Being more available has been key, said Siemers: "In my sport, it's so individual. I need to adjust each of my top athletes' training so they peak for specific competitions. If I can spend time with them and hear how they are doing in other aspects of their life - how they are sleeping, how school is going - I'm in a much better position to coach them."

Quality coach-athlete relationships like this can also foster a more welcoming and tight-knit varsity athlete community. Soccer star Kayla Mitchell could sense this when she first visited the school. "They're very genuine people and that helped me decide I wanted to go here," said Mitchell. "We are truly like a family."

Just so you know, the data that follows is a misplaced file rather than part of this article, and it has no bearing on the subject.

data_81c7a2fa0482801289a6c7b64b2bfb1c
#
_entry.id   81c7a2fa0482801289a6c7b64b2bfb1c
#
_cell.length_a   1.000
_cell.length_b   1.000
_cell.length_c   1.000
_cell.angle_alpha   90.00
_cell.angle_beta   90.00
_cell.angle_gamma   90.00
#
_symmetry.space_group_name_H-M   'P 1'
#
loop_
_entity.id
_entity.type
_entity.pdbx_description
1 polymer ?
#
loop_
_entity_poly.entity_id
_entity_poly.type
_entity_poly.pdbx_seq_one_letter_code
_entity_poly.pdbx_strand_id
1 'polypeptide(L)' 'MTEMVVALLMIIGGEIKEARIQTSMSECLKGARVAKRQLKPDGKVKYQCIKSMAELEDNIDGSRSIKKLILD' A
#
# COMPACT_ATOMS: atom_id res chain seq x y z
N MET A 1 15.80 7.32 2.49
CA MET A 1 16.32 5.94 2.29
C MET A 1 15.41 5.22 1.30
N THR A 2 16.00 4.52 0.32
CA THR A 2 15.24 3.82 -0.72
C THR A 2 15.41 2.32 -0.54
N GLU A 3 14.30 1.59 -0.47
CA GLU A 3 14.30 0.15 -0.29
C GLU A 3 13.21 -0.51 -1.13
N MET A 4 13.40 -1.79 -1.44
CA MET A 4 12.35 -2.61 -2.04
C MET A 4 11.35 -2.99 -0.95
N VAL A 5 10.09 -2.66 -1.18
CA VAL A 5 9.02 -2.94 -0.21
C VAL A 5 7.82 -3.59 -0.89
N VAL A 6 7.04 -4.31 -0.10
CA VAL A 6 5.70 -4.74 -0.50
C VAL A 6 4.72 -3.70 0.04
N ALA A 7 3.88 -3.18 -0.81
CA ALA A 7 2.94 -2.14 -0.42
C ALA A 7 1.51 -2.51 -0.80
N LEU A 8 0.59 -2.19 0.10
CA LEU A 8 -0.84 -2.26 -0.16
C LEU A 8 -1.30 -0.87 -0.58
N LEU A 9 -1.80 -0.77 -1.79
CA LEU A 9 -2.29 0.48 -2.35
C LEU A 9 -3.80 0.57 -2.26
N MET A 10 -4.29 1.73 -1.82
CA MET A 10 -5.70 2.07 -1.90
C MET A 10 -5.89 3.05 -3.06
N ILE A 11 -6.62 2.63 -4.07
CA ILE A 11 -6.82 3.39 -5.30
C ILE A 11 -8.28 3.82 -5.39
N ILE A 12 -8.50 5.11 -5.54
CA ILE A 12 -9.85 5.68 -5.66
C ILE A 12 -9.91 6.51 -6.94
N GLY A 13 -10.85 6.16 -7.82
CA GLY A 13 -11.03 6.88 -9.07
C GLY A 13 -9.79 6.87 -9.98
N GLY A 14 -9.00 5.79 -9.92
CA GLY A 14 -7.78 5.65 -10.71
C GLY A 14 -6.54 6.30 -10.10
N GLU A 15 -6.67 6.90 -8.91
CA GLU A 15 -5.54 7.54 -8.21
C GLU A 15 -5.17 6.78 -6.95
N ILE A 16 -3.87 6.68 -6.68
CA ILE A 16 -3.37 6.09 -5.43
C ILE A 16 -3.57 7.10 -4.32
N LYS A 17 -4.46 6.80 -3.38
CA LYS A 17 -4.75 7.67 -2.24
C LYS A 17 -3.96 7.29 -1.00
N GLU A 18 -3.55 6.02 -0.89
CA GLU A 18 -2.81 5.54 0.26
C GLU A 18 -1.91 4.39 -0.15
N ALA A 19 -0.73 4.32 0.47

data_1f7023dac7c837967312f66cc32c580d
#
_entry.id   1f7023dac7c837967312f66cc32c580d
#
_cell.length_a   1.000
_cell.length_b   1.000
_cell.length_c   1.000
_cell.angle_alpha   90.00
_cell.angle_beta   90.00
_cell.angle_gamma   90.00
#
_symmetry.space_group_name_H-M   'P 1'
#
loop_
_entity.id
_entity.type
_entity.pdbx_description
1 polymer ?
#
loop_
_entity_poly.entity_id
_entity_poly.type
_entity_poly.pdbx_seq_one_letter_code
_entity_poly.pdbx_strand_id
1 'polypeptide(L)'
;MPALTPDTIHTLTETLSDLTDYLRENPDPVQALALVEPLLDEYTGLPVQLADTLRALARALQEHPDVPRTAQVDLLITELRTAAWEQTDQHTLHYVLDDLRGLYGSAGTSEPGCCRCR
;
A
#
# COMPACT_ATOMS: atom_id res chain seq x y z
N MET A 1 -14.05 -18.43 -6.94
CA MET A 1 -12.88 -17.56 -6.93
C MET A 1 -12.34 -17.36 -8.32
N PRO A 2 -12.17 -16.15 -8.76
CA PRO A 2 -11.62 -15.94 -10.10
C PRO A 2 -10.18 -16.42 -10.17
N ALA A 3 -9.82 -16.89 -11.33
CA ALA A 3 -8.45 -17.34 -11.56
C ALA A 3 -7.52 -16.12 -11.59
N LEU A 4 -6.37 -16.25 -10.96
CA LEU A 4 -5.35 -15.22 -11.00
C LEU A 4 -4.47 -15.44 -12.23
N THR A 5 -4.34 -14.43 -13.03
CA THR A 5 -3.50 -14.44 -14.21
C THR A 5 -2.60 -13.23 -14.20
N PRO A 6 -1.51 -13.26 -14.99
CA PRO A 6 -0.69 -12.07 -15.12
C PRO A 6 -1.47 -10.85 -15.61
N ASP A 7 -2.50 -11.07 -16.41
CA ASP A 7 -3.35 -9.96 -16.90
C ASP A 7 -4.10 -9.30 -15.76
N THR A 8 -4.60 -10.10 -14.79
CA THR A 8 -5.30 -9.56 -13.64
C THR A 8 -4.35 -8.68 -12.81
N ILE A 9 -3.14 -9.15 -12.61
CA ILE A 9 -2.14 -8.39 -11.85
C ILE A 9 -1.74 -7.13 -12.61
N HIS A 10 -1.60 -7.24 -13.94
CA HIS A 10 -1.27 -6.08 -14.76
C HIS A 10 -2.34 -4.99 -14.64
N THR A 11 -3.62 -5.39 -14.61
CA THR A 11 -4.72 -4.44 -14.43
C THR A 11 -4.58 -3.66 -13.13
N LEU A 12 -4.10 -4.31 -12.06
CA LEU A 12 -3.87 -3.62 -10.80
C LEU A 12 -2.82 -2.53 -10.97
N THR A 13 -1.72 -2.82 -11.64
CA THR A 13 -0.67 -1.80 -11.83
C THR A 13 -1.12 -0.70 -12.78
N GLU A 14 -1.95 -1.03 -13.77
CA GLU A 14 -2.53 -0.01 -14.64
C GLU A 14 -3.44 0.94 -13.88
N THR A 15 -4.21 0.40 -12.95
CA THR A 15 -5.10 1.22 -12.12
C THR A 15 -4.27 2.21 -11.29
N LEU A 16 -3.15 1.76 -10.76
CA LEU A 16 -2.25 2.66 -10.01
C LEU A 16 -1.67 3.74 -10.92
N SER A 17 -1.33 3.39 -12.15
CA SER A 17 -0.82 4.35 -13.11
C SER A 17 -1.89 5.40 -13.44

Mitchell came on board for the first year of the women's soccer program and has seen its evolution as success has built upon success. "Not only did the talent get better, but so did people's attitudes," Mitchell said. "As we started being more successful, we got more support. Our success made more people want to be involved." Now that the team has achieved so much - advancing further than any other Mines team ever in NCAA tournament play - Mitchell said the team is motivated to do as well next year, or even better.

Varsity athletes aren't just succeeding on the field. They also excel academically. There are some notable stars - at one point the women's soccer squad included three players with perfect grade point averages - but the more remarkable fact may be that GPAs among varsity athletes are higher overall than the rest of the student body.

"They stress academics really highly," said men's soccer defender Trevor Braun. "When we go on trips, the coach will always have designated study hours where all you're allowed to do is sit in your room and study."